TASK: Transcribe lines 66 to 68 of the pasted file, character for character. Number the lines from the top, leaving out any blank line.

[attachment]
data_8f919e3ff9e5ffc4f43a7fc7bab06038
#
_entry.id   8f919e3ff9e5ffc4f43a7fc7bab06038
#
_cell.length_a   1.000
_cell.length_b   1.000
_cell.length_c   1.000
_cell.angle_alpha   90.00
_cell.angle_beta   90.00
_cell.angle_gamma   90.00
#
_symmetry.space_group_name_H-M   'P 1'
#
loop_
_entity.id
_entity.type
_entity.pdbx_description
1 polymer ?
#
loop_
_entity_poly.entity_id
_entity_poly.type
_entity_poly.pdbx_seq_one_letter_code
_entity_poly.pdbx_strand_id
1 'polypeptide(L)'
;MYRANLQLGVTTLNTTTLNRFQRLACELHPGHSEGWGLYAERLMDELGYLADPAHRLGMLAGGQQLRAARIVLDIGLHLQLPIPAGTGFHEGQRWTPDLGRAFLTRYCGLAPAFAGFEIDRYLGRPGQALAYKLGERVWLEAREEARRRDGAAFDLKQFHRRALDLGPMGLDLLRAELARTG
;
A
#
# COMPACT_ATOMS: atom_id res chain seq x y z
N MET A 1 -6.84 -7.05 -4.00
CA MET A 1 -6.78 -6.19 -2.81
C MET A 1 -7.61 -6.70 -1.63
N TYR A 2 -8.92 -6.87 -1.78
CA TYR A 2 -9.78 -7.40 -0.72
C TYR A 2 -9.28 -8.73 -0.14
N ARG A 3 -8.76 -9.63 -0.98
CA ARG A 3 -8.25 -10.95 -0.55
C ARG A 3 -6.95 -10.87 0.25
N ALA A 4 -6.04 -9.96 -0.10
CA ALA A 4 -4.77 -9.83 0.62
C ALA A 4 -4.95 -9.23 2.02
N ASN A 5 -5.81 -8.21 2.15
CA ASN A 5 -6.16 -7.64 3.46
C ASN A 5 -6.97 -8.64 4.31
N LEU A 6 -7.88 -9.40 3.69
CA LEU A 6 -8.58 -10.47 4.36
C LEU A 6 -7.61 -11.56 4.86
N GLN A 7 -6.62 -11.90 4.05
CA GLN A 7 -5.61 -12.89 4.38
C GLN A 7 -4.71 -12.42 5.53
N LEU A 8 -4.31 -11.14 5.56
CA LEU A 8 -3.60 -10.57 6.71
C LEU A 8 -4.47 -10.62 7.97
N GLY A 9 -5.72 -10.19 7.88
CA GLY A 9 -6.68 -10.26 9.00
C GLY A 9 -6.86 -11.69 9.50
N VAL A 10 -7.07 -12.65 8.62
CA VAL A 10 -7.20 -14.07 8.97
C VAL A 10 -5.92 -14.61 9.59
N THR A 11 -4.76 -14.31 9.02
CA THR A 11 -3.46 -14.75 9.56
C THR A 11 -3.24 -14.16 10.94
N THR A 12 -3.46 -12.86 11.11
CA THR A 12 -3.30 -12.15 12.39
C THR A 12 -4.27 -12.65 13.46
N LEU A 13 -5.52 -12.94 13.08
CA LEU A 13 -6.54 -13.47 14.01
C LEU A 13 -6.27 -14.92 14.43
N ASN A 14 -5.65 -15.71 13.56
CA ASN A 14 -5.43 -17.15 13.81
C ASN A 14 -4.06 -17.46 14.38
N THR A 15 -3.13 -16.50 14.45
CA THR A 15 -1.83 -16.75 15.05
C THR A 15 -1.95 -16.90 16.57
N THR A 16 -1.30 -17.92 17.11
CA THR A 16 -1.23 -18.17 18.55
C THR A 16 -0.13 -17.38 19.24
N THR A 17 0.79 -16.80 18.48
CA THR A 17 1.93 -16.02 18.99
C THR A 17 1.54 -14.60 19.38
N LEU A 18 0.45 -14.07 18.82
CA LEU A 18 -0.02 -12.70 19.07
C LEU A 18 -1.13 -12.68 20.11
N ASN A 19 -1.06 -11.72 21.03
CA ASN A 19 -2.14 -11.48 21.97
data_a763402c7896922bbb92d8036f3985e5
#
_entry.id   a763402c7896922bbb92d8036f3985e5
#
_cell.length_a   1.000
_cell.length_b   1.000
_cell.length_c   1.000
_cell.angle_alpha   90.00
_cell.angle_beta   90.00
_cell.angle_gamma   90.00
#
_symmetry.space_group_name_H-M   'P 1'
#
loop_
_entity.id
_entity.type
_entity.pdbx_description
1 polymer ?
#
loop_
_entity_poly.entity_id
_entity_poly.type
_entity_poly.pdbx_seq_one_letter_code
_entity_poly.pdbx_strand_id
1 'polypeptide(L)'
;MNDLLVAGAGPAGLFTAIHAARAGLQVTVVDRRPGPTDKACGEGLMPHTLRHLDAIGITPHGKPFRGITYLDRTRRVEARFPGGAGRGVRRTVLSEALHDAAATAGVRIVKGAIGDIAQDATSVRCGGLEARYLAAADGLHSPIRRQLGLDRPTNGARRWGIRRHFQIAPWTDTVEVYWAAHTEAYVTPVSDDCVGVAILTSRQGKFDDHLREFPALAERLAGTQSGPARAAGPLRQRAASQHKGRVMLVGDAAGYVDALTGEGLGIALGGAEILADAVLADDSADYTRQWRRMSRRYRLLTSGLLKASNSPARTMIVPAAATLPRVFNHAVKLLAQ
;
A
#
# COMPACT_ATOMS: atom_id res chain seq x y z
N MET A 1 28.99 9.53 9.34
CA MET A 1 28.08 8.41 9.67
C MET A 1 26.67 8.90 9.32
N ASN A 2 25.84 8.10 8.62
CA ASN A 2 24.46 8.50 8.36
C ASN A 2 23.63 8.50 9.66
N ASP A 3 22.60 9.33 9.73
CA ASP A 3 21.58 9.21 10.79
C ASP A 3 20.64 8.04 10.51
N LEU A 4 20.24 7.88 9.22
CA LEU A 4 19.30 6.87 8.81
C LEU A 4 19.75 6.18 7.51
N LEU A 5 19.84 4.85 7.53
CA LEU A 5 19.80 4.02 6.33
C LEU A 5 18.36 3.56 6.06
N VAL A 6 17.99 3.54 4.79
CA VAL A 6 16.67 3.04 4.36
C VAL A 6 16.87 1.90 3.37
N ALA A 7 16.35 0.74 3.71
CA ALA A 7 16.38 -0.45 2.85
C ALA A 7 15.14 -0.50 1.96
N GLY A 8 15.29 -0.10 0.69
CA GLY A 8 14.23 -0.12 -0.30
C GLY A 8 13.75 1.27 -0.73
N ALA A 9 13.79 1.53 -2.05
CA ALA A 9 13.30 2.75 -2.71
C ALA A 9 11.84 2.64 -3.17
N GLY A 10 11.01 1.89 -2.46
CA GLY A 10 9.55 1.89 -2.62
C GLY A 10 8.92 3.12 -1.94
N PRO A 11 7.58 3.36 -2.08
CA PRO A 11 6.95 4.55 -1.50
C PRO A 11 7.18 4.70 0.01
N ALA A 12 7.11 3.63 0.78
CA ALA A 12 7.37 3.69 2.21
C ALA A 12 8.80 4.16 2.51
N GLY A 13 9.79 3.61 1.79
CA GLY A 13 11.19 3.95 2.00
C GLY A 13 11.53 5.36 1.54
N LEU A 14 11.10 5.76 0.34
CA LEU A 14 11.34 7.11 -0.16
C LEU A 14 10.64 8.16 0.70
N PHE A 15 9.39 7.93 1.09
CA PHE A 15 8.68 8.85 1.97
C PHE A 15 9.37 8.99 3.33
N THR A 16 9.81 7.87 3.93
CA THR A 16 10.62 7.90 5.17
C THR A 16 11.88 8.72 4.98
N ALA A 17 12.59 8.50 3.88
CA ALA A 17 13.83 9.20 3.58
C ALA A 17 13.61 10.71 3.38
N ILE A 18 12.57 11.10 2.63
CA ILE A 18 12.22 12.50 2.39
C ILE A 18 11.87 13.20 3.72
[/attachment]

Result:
C THR A 12 -4.27 -12.65 13.46
N LEU A 13 -5.52 -12.94 13.08
CA LEU A 13 -6.54 -13.47 14.01